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Wooster Lake facts for kids

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Wooster Lake
Location Lake County, Illinois
Type lake
Primary outflows Fish Lake Drain
Surface area 98.9 acres (40.0 ha)
Average depth 16.3 feet (5.0 m)
Max. depth 29.8 feet (9.1 m)
Shore length1 2.03 miles (3.27 km)
1 Shore length is not a well-defined measure.

Wooster Lake is a lake in Lake County, Illinois, United States. It is located near Illinois Route 134 and Wilson Road, predominantly in unincorporated Ingleside, northeast of the Village of Volo, northwest of the Village of Round Lake, and southeast of the Village of Fox Lake.

Characteristics

The Lakes Management Unit of the Lake County Health Department provided a 2003 Summary of Wooster Lake describing Wooster as a glacially-formed, non-public (private) lake encompassing approximately 98.9 acres (40.0 ha) with a shoreline of 2.03 miles (3.27 km). It is reported to have a 29.8 feet (9.1 m) maximum depth and a 16.3 feet (5.0 m) average depth, the 4th deepest (on average) of the inland, private lakes in Lake County, Illinois. It is part of the Fish Lake drainage of the Fox River watershed. The Fish Lake Drain flows from Fish Lake into Fischer Lake, then into Wooster. Water leaves Wooster by a small creek along the northern shoreline and flows into Duck Lake, eventually draining into the Fox River.

Though the private lake has significant depth, in February 2005, Lakes Management - a division of the Lake County Health Department - provided a slide deck presentation highlighting by month the total phosphorus (TP) levels recorded as spilling into Wooster Lake. During significant rain events (such as in June 2004), 20.5 pounds (9.3 kilograms) of phosphorus per day were recorded as spilling in at just this one measured location.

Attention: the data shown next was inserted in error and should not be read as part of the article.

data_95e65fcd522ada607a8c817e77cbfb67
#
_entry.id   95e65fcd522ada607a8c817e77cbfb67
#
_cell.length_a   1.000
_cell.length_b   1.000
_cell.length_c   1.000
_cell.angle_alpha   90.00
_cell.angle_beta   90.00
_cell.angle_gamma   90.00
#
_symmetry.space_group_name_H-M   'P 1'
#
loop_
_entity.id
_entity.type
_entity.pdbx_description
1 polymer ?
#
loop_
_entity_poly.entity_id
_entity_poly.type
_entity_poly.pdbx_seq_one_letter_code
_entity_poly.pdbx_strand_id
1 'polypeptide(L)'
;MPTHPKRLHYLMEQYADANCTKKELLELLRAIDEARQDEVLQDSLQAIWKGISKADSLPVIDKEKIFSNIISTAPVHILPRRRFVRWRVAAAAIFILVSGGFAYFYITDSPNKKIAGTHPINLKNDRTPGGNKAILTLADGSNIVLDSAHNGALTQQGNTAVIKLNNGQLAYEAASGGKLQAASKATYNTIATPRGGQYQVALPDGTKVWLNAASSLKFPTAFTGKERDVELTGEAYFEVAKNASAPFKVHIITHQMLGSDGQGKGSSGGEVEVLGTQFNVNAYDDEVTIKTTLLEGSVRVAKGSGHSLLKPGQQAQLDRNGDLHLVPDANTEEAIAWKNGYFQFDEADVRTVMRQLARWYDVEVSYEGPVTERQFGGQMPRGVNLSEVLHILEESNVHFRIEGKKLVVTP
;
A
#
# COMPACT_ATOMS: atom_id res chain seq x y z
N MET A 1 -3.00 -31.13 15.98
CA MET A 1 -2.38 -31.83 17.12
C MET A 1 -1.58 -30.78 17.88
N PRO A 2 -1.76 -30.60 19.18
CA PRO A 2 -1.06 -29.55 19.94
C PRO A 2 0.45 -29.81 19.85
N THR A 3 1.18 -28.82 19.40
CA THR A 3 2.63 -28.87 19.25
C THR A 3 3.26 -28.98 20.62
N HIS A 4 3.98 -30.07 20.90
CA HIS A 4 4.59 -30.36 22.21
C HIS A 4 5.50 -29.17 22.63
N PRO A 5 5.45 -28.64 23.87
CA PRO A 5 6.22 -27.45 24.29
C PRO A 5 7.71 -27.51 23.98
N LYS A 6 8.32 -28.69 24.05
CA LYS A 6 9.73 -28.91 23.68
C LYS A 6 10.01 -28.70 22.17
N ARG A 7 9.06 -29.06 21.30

History

As reported by the Lake County Historical Museum's Diana Dretske, Jacob L. Beilhart founded the communitarian group called the Spirit Fruit Society on the shores of Wooster Lake, after purchasing a 90-acre tract known as the Dahlziel Farm in 1905. About a dozen established members of the Spirit Fruit Society moved with Beilhart to Illinois, along with a few new members. Over the next two years the society built a spacious house and later a large barn entirely by hand. The 2½-story residence had 32 rooms, a full basement, and modern (for the time) conveniences. The dining room accommodated up to 100 people. The society continued to live peacefully in Ingleside for several years. They provided for themselves from what came to be known as the "Spirit Fruit Farm", opened the farm and temple to visitors, and produced a newsletter. Beilhart continued to speak to groups in Chicago promoting the ideals of the society.

In November 1908, Beilhart became ill from acute appendicitis. Despite attention from a surgeon who performed an appendectomy, he developed peritonitis and died three days later. In keeping with the society's beliefs in simplicity, he was buried in a plain coffin in an unmarked grave overlooking Wooster Lake. None of the buildings remain, having been covered by a housing development, although Beilhart's grave remains in a brush-obscured corner of the tract.

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